## GNUPlot generated EPS figure in latex

Dear Forum
I would like to establish a workflow of how to include .eps graphics generated with gnuplot into Latex documents and it would be great if other could contribute to this.
At the moment its like this. I plot some data with gnuplot and save it to a .eps file. However, the "white-space" margin to the left and right are too large (so placing to figures next to eachother looks bad).
First question: What is the smartest way of generating a bounding box that does not include so much white space? Of course, I can edit the eps file, but still, doing it for 5, 10 or more files is impractical.
Second question: what latex compiler do I need to be able to compile the document with the eps figures? PDFLATEX does not work, it requires PNGs or PDFs. So i need to convert the eps files first to pdfs, which is also impractical to do everytime I need to change a label.
Third question: How can PNGs be combined with vector graphics in the same latex document?

So, I really would like to establish this for me now once and for all. Maybe its also usefull to others.

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 Blog Entries: 47 Recognitions: Gold Member Homework Help Science Advisor Consult for example http://en.wikibooks.org/wiki/LaTeX/Importing_Graphics I use the following packages: graphicx (for importing raster graphics [I use png and sometimes eps]) pstricks (for fancy vector graphics). You can use the ordinary picture environment if you don't need fancy graphics. graphicx can display a specified region of your graphics file, effectively cropping for display without altering the original. In a pspicture or picture environment, I import the graphics [using includegraphics from graphicx], then draw my vector graphics on top of it (for example, adding text, symbols, arrows, or other LaTeX graphics). Some trial and error is involved to do the positioning. Scripting (e.g., with perl or python) can help with repetitive tasks. I use ImageMagick's identify to help get the pixel dimensions of my graphics files. I use a perl script to read its output and have it write the includegraphics command with bounding box dimensions and scaling information. I actually use an additional program to send its output to my clipboard so that I can paste it in my editor.

Mentor
 Quote by mzh Second question: what latex compiler do I need to be able to compile the document with the eps figures? PDFLATEX does not work, it requires PNGs or PDFs. So i need to convert the eps files first to pdfs, which is also impractical to do everytime I need to change a label.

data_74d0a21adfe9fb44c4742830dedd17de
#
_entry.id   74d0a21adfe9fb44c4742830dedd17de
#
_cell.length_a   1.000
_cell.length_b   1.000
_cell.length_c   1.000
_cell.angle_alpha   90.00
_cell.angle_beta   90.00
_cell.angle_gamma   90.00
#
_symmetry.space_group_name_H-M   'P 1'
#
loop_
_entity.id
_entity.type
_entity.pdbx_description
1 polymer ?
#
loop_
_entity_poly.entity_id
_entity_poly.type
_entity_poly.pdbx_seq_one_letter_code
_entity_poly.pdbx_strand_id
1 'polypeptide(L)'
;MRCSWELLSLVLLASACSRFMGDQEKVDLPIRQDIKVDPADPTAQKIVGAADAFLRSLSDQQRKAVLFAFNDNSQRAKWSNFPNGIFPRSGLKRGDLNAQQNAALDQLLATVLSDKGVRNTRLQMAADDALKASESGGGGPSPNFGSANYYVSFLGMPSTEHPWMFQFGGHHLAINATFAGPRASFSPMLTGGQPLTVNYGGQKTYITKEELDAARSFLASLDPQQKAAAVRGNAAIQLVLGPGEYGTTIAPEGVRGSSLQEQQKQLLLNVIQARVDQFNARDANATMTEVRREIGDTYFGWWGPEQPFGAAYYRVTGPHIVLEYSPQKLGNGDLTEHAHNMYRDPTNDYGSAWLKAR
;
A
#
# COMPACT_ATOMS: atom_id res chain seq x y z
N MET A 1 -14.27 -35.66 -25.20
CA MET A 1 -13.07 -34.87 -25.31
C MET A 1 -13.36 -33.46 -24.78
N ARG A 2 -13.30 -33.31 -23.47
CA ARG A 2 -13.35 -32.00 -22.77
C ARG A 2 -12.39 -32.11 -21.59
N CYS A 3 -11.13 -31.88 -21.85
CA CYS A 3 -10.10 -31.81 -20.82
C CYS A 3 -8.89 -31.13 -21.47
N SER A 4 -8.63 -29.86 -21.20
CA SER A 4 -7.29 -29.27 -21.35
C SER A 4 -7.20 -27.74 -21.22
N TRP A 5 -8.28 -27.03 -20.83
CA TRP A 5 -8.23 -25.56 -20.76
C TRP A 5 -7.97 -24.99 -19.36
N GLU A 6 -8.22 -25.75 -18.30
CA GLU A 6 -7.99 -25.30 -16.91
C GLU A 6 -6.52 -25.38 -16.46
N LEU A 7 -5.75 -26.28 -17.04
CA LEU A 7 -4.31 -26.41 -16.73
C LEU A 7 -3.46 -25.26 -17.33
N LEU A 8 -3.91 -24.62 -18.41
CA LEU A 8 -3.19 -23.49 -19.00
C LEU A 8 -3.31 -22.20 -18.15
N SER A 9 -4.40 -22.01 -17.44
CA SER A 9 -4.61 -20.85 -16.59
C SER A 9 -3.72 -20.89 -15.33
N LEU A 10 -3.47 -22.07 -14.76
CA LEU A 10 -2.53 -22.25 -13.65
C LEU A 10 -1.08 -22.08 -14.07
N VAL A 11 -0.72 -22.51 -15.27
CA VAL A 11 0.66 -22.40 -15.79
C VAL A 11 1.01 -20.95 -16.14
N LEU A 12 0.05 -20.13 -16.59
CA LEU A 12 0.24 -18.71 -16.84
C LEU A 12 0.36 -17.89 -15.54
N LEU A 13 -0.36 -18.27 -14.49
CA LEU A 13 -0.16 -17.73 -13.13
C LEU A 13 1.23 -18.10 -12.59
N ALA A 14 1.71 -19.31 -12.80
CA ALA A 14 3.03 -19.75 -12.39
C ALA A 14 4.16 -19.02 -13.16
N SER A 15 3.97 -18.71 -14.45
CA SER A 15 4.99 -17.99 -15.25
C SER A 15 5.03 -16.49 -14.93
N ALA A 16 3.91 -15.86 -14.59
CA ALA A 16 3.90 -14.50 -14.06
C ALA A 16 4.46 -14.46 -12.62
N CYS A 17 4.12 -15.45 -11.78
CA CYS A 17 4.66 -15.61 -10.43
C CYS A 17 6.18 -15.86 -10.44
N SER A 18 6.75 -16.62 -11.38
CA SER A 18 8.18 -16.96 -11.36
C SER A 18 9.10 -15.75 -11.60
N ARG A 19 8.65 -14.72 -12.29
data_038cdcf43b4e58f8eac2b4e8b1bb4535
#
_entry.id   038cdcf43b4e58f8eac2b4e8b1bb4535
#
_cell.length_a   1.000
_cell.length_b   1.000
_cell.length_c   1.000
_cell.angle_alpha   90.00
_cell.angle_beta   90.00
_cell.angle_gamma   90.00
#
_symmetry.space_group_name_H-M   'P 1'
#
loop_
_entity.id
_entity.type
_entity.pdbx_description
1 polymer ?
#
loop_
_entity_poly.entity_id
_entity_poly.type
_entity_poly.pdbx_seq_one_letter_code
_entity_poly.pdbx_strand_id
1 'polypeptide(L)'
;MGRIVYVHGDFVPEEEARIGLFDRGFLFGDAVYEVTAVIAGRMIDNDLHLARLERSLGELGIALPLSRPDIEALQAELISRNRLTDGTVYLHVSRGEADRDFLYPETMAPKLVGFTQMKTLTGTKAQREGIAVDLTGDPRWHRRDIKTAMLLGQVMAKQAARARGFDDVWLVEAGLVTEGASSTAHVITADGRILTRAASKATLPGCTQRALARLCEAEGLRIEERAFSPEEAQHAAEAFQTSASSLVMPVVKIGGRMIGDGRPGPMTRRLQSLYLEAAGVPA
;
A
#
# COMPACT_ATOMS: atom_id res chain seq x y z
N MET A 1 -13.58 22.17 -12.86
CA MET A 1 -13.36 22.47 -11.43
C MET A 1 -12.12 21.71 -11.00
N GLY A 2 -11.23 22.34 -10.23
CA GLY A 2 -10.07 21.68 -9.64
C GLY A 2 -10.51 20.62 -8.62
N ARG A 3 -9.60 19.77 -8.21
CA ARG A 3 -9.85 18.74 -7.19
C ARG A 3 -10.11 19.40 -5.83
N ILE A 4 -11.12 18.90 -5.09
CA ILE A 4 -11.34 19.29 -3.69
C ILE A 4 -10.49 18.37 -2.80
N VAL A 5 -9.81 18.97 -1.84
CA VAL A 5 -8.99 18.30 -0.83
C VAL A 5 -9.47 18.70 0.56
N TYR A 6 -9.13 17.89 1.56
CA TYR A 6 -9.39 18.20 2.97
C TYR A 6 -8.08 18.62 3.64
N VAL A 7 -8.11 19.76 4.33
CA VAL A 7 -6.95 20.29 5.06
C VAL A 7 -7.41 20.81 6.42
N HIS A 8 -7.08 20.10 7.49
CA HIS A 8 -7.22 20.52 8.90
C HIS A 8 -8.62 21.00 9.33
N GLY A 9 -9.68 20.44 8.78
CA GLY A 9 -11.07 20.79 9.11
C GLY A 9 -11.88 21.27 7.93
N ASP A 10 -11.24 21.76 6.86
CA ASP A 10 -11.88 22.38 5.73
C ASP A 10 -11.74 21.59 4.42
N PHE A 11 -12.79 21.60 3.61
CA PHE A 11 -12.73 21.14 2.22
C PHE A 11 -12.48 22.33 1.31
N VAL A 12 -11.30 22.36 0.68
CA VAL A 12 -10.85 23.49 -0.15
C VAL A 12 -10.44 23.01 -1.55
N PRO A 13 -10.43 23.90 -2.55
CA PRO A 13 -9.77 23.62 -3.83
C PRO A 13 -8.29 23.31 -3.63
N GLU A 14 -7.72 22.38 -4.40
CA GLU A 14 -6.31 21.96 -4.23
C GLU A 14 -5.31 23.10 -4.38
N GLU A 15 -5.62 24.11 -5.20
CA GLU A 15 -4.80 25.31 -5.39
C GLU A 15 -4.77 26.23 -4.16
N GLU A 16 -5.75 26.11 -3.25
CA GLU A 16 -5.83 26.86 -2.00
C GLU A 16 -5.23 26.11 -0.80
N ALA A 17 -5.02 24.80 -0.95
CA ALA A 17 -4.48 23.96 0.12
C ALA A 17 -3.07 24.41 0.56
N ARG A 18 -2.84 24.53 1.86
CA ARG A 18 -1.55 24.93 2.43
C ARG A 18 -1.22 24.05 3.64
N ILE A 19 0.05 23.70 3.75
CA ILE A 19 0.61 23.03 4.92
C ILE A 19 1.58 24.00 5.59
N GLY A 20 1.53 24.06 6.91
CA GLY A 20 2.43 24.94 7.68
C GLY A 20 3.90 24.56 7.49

You shouldn't have to reconvert every time you change the label. The label should not be a part of the graphic. Label the figure with the \caption command:

Code:
\begin{figure}
\centering
\includegraphics{name_of_file_containing_graph}
\caption{Caption that gives meaning to the graph}
\label{some_unique_label}
\end{figure}

## GNUPlot generated EPS figure in latex

@pf mentor: sorry, was not clear here. didnt mean the lable. Rather say the axis or the key/legend of the diagram.
 Mentor Why is regenerating the pdf impractical every time you change something in the diagram? After all, you regenerate the .eps file every time you change something in the diagram. The solution is to script the process. If you are on a Unix derivative, use make. I often use a complex web of programs to create my pdf documents. Some figures are specified as graphviz .dot files that must be processed by dot, others are files that must be processed by gnuplot (and occasionally post-processed by ps2pdf), and so on. Some of those .dot files and gnuplot data files are automatically generated by other programs. I would be forced to type that entire mess by hand if I didn't have it all scripted. That would be nigh impossible to get right. Fortunately, it is scripted. It can take a while to get the scripts right, but once you have them right they're pretty much static. And portable. One of the projects I work on has thousands of pages of pdf documentation generated by latex. We would be DOA if it weren't for all the scripting magic used to create those documents.